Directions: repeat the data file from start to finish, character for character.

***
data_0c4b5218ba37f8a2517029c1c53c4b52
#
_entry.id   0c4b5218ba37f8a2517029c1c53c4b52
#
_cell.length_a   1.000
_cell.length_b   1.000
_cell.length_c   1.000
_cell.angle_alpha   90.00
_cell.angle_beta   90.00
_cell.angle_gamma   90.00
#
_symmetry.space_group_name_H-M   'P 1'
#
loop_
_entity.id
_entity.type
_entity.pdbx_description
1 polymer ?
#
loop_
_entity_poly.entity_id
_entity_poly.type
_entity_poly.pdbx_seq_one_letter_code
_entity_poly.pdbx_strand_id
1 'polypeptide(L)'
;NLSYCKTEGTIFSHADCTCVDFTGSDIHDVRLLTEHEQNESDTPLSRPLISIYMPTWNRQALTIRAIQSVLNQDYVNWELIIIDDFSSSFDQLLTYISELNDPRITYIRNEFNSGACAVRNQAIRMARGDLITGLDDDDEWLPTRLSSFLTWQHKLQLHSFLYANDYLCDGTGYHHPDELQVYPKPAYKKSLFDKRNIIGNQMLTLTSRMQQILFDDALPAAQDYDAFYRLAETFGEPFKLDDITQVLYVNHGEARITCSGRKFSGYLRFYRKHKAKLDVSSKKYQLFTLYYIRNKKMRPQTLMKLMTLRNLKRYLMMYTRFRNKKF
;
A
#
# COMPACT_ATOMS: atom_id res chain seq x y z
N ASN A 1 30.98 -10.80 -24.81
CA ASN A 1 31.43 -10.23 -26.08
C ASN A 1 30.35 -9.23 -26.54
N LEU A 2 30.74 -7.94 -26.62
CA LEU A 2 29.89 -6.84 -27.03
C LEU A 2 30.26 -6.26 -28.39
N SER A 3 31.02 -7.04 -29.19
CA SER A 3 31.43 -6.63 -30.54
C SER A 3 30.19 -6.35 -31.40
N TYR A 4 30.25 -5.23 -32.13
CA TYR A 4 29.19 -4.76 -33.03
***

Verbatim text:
data_0c4b5218ba37f8a2517029c1c53c4b52
#
_entry.id   0c4b5218ba37f8a2517029c1c53c4b52
#
_cell.length_a   1.000
_cell.length_b   1.000
_cell.length_c   1.000
_cell.angle_alpha   90.00
_cell.angle_beta   90.00
_cell.angle_gamma   90.00
#
_symmetry.space_group_name_H-M   'P 1'
#
loop_
_entity.id
_entity.type
_entity.pdbx_description
1 polymer ?
#
loop_
_entity_poly.entity_id
_entity_poly.type
_entity_poly.pdbx_seq_one_letter_code
_entity_poly.pdbx_strand_id
1 'polypeptide(L)'
;NLSYCKTEGTIFSHADCTCVDFTGSDIHDVRLLTEHEQNESDTPLSRPLISIYMPTWNRQALTIRAIQSVLNQDYVNWELIIIDDFSSSFDQLLTYISELNDPRITYIRNEFNSGACAVRNQAIRMARGDLITGLDDDDEWLPTRLSSFLTWQHKLQLHSFLYANDYLCDGTGYHHPDELQVYPKPAYKKSLFDKRNIIGNQMLTLTSRMQQILFDDALPAAQDYDAFYRLAETFGEPFKLDDITQVLYVNHGEARITCSGRKFSGYLRFYRKHKAKLDVSSKKYQLFTLYYIRNKKMRPQTLMKLMTLRNLKRYLMMYTRFRNKKF
;
A
#
# COMPACT_ATOMS: atom_id res chain seq x y z
N ASN A 1 30.98 -10.80 -24.81
CA ASN A 1 31.43 -10.23 -26.08
C ASN A 1 30.35 -9.23 -26.54
N LEU A 2 30.74 -7.94 -26.62
CA LEU A 2 29.89 -6.84 -27.03
C LEU A 2 30.26 -6.26 -28.39
N SER A 3 31.02 -7.04 -29.19
CA SER A 3 31.43 -6.63 -30.54
C SER A 3 30.19 -6.35 -31.40
N TYR A 4 30.25 -5.23 -32.13
CA TYR A 4 29.19 -4.76 -33.03